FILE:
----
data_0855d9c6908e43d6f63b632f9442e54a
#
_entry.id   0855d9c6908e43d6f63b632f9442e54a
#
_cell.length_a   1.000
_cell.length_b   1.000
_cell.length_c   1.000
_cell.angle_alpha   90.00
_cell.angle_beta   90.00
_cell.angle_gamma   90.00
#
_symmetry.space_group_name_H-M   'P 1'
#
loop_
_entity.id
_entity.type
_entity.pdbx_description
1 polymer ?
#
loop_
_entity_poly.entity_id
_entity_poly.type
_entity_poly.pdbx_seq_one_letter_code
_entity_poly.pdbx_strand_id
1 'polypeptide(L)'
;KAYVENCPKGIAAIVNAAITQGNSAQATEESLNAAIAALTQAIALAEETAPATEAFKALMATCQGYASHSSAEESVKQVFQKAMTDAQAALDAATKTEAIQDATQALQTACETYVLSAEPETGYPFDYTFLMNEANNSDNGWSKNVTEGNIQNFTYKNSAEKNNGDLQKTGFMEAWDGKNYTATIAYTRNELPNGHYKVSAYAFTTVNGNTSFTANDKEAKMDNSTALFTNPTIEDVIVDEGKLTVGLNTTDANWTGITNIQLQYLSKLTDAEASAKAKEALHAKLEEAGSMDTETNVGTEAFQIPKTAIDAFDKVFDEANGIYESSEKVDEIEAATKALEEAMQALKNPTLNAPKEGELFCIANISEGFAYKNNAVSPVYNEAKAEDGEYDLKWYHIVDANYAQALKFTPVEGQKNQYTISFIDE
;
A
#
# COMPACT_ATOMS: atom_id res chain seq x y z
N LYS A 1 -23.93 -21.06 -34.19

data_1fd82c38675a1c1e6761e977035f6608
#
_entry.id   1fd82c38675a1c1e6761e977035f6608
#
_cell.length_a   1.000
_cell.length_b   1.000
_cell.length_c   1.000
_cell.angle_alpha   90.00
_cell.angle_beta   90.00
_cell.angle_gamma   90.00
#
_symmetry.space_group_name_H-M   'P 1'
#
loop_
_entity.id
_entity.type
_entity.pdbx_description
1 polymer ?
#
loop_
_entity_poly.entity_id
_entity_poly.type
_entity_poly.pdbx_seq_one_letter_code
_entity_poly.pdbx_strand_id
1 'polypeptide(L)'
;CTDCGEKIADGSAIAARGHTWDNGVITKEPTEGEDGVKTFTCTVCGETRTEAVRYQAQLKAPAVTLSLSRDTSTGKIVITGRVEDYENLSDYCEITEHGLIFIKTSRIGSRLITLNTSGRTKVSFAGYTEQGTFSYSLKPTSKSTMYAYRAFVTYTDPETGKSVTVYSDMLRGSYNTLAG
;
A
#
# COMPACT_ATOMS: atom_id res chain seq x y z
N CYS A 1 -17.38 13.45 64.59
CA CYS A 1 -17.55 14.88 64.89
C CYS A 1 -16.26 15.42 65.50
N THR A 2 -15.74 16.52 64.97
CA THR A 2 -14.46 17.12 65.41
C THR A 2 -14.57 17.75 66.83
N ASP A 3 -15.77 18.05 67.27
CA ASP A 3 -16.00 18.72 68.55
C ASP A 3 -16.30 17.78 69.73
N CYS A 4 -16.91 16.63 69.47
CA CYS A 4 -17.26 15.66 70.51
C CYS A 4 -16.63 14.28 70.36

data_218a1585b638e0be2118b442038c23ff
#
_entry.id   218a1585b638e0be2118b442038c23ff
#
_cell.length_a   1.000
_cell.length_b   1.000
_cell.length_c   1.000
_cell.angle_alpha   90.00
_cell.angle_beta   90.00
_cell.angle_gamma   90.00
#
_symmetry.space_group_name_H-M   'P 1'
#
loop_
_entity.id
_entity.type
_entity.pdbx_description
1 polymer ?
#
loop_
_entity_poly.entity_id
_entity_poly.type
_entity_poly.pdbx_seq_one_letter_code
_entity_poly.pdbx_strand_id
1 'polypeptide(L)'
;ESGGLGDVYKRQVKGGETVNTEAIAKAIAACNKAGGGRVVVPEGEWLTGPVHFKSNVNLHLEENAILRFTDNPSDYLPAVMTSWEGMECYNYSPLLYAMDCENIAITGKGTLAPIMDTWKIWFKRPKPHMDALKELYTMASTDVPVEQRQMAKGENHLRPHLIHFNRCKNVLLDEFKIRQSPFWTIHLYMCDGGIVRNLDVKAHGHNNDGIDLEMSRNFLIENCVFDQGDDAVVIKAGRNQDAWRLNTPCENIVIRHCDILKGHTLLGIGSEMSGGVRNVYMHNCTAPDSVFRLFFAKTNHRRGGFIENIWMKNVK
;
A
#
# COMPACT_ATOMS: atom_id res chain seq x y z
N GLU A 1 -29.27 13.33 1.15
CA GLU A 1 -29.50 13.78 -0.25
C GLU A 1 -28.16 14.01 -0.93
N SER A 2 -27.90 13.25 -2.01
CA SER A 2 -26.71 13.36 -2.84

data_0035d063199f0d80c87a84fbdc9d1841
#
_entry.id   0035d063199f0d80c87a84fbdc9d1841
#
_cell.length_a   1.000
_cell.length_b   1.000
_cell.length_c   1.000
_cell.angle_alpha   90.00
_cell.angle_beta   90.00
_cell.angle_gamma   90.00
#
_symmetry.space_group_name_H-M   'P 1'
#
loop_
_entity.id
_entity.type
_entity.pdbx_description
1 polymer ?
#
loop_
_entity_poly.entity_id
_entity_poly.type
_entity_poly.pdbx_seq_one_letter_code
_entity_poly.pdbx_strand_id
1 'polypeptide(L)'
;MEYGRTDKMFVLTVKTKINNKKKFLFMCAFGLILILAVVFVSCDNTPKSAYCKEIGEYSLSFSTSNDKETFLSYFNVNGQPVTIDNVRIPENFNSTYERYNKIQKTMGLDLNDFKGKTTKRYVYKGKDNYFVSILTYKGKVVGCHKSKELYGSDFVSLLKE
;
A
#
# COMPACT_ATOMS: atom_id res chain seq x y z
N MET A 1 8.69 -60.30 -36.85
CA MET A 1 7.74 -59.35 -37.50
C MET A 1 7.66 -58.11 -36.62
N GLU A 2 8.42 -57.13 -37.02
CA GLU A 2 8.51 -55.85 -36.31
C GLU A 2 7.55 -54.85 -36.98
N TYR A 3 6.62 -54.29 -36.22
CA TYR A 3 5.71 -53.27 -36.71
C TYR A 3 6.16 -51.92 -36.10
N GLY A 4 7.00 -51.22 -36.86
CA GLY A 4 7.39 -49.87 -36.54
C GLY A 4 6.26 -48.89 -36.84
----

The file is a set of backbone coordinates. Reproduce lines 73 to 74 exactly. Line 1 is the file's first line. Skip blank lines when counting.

C CYS A 4 -16.63 14.28 70.36

data_218a1585b638e0be2118b442038c23ff